The goldstripe darter is a rather stout, mottled-brown darter without definite crossbars on the back. A useful character for identifying this species is the pale stripe that usually is evident along the lateral line. A dusky vertical bar appears on the cheek beneath the eye. The back is a more or less uniform light brown, contrasting with the dark brown and more definitely mottled sides. The belly is yellowish. All fins except pectorals banded with brown lines.
The gill covers are broadly connected by a membrane across the throat. The midline of the belly is without enlarged and modified scales. The lateral line is complete or nearly so, extending well beyond the soft dorsal fin.
During breeding season, breeding males lack bright colors, but when they engage in aggressive encounters and spawning, they may develop a series of black vertical bars along the sides; also, the black bar under the eye darkens, the eyes turn bright red, and the dorsal, anal, and pelvic fins become black.
Length: adults about 2½ to 3 inches.
Known in our state only from Romine Spring in Butler County, and from three locations in or near Holly Ridge Natural Area in Stoddard County. All locations are in southeastern Missouri.
Habitat and Conservation
The goldstripe darter has rather specialized and exacting habitat requirements, and its few locations in southeastern Missouri fit the bill — small, shallow, spring-fed streams with low to moderate gradient, with a sandy bottom and a dearth of rooted aquatic plants due to the shade from trees above. Within such streams, this fish hides among twigs, leaves, and other detritus in sandy areas with lighter current.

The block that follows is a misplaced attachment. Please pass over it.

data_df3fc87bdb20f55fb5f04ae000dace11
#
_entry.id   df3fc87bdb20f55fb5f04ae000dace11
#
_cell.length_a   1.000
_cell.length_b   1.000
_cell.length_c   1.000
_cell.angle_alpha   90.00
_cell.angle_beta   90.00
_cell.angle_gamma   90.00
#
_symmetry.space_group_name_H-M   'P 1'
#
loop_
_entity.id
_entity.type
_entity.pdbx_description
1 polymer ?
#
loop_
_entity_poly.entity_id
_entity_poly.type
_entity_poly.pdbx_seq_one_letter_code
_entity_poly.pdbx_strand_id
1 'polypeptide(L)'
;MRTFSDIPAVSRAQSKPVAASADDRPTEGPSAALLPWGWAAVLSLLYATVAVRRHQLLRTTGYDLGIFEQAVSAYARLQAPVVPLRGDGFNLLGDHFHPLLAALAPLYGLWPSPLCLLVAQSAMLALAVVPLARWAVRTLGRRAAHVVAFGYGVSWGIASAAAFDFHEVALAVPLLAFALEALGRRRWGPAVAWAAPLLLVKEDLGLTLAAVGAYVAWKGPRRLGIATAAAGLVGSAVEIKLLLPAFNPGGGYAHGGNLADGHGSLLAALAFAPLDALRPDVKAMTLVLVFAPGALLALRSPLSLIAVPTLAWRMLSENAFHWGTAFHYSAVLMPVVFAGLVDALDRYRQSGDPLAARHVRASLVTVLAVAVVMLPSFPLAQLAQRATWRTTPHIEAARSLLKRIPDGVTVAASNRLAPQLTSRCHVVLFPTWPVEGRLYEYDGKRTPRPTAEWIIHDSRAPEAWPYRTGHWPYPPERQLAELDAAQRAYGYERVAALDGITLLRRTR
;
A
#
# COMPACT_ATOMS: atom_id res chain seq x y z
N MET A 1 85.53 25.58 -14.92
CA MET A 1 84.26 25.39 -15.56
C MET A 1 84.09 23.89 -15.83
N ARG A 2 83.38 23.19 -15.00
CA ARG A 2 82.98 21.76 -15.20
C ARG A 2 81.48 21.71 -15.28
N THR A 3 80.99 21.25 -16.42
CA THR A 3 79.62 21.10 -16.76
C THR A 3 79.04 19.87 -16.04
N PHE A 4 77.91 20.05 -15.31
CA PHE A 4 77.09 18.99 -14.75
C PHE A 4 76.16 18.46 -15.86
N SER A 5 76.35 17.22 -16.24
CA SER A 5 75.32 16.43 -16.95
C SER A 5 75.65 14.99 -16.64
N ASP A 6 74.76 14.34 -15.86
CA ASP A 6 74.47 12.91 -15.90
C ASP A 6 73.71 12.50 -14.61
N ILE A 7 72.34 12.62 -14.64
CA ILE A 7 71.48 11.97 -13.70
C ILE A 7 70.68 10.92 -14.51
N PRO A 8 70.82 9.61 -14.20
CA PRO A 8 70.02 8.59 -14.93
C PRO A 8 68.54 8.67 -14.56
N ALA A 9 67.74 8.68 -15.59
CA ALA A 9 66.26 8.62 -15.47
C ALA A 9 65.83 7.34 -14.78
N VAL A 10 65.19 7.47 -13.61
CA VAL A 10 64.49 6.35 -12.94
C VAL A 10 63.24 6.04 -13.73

Goldstripe darters eat a variety of arthropods (jointed-legged invertebrates), including the aquatic larvae of flies, midges, caddisflies, and beetles, as well as small crayfish.
One of the rarest Missouri darters, the goldstripe is a Species of Conservation Concern and is considered Endangered within our borders. Although it has never been abundant in our state, its presence is jeopardized by excessive siltation, restriction of channel flow, water impoundment, and removal of the tree canopy that helps keep the water cool and clear of algae. Agricultural and urban development have lowered the water table and added pollutants to the water.
Breeding probably occurs in March, April, and possibly into May. The strongly adhesive eggs are attached singly to plant stems, leaves, and other structures.
Missourians can be proud of our state for many reasons. One bragging point we have over most of the neighboring states is the richness of our fish community, including rare types like this darter. There are more than 200 kinds of fish in our state. Kansas, for example, only has about 140.
Darters are adapted for life in the swift-flowing sections of clear, rocky streams. Their swim bladders are reduced or absent, so they don’t float away, and their enlarged pectoral fins help them cling to rocks. With their unique place in the stream, they have a special ecological role, too.